Circle K's....near where I work there are four of them less than a mile from each other. At one of them you can go out to the sidewalk and look down the road and read the sign on the other one to see how much they're charging for gas. If it's cheaper, hop in your car and away you go. They're on opposite sides of the road but it's not like it's a 30 lane highway that you have to cross risking life and limb to get from one to the other.

Mike Barer said...

Not on your list:
Walla Walla You can't whine about the wineries except too many to visit on one trip.

Seaside OR Because it is as the name suggests.
Nearby Cannon Beach, boring to kids who love Seaside, but artsy and adult oriented much like Carmel By The Sea.

Penticton,BC Two lakes instead of an ocean with a big casino resort.

Unknown said...

Hi Ken, I sent you a private message on Facebook about the episode of Almost Perfect with Marie Osmond. I was hoping I could purchase a copy from you!! Thanks, Dave

Donna said...

Thanks, Lin, for posting the David Lloyd script. I wasn't a fan of the RHODA series, but it was interesting to read.

I noticed that Lloyd's stage directions were very lean. There when they needed to be, and they said what they needed to say, but no more. In a screenwriting class I took, one issue that came up was that a lot of us had trouble keeping our stage directions to a minimum. We had a tendency to turn into control freaks, writing lots of detailed directions to the cast, director, etc., specifying exactly how our masterpieces were to be handled. A lot of the rest of the cast tended to go in the opposite direction, putting in so little direction that, reading their scripts, you'd sometimes find yourself a little lost about exactly what was going on. They were too vague to be able to visualize what was supposed to be happening, and it wasn't always as obvious as the writers thought.

All of which is a long-winded way of asking, Ken, is handling stage directions in scripts one of those learning curve things? Is it one of those things where, the more you write, the more you get a feel about what you do need to say in terms of direction and what you don't? Ken, how do you handle stage directions yourself? Do you prefer to keep them to a minimum? How do you decide whether they are or are not necessary? Do you look at stage directions differently as a writer than you do as a director? Has directing changed how you look at stage directions?

was amused to read comments on the script by people who have written, oh, just DOZENS of sitcom scripts themselves, I'm sure, who feel more than qualified to criticize Lloyd's script and tell us what's wrong with it and what he should have done to improve it.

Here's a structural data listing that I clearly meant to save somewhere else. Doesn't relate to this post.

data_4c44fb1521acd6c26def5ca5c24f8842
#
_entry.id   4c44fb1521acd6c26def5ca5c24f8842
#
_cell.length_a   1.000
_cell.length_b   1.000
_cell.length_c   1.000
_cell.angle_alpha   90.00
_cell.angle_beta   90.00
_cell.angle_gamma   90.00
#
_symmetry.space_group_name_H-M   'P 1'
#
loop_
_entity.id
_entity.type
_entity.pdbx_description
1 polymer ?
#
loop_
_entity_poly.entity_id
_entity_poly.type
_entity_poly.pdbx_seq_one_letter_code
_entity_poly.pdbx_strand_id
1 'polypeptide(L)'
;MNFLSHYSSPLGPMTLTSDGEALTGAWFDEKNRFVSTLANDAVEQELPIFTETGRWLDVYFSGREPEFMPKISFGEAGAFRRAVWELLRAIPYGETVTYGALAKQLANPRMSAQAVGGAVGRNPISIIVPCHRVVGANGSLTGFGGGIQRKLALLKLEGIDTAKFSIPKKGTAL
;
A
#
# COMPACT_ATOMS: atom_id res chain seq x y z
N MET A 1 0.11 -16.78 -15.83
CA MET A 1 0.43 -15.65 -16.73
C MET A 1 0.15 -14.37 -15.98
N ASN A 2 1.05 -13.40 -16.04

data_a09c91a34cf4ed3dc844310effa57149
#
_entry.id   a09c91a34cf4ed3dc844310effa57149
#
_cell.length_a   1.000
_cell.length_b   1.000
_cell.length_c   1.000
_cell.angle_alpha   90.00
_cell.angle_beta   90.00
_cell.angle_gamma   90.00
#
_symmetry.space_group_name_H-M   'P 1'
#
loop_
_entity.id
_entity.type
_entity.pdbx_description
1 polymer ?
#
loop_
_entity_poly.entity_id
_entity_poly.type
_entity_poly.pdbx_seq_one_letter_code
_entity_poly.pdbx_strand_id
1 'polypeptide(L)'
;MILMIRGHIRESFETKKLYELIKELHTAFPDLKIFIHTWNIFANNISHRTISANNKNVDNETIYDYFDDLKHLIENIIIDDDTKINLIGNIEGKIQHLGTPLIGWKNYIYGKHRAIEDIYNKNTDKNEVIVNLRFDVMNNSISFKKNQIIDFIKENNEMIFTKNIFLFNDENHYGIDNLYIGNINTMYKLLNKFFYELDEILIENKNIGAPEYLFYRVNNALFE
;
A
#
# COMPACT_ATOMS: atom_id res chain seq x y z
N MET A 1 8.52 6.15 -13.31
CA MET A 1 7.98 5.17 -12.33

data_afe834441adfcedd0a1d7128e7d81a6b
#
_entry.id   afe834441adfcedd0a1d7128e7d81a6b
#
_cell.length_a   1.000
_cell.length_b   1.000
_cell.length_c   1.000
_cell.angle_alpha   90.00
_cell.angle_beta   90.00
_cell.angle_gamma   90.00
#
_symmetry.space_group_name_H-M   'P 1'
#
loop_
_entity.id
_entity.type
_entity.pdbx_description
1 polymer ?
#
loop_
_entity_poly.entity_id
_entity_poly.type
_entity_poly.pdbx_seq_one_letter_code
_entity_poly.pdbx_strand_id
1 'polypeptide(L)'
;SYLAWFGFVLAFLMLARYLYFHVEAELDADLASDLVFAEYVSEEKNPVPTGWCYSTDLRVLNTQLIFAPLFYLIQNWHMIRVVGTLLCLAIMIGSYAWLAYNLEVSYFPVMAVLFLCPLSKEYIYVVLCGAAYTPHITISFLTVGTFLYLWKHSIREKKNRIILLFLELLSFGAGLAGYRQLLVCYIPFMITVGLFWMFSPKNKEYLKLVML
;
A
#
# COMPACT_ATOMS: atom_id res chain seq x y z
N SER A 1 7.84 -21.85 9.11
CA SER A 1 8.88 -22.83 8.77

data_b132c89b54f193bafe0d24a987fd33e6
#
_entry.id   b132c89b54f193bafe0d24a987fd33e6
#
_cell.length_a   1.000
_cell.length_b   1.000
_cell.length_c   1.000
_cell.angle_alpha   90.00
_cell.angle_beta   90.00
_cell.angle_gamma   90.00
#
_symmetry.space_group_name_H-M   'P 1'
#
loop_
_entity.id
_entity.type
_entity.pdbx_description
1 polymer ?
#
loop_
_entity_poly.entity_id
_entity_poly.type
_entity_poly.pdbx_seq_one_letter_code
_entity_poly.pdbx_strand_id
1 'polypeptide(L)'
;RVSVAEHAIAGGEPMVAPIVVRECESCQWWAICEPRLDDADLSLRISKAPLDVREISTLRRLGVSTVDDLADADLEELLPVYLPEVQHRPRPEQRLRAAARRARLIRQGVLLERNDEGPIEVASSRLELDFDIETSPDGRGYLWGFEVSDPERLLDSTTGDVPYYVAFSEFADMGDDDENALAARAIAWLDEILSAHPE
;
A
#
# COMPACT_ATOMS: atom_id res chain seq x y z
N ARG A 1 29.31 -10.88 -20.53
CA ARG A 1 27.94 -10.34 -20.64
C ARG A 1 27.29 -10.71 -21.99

LOL. Doesn't surprise me. The world is full of people who can't or won't create squat themselves, but are only too willing and anxious to tell the people who are trying to create what they're doing wrong. That's probably why there are always more network executives giving notes than there are script writers.

Unknown said...

What? No mention of Chicago? You can review the hospitals after getting shot.

Fred said...

Oh, the guy who runs the site that posted the RHODA script drives me nuts. A friend of mine directed me to his site, but I stopped reading it pretty quick. He's one of those types who feels perfectly qualified to pick apart CHEERS, THE DICK VAN DYKE SHOW, ALL IN THE FAMILY, I LOVE LUCY, and other classics, season by season, and tell us what they all did wrong and what they should have done to have fixed things. It's a damn shame that brilliant people like him are wasting their time posting to the web when Hollywood would doubtless pay millions to him and others like him to sit back and tell them what's wrong with all their TV shows and movies. Oh, wait. For him to be able to fix things would mean he'd have to be able to spot the problems ahead of time. His specialty, and the specialty of people like him, is playing Monday morning quarterback, and sitting back thirty-five years later and telling us what was wrong with the final season of ALL IN THE FAMILY and how they could have made it better. How very helpful.

And kindly sharing with us what was wrong with David Lloyd's RHODA script and what Lloyd should have done to made it work is presumptuous as hell. Not that David Lloyd was infallible. But he had a hell of a good track record. What the hell has this guy ever written that gives him the right to correct Lloyd and say, "Well, this is okay, but you needed to have done this and this and this to make it really come together."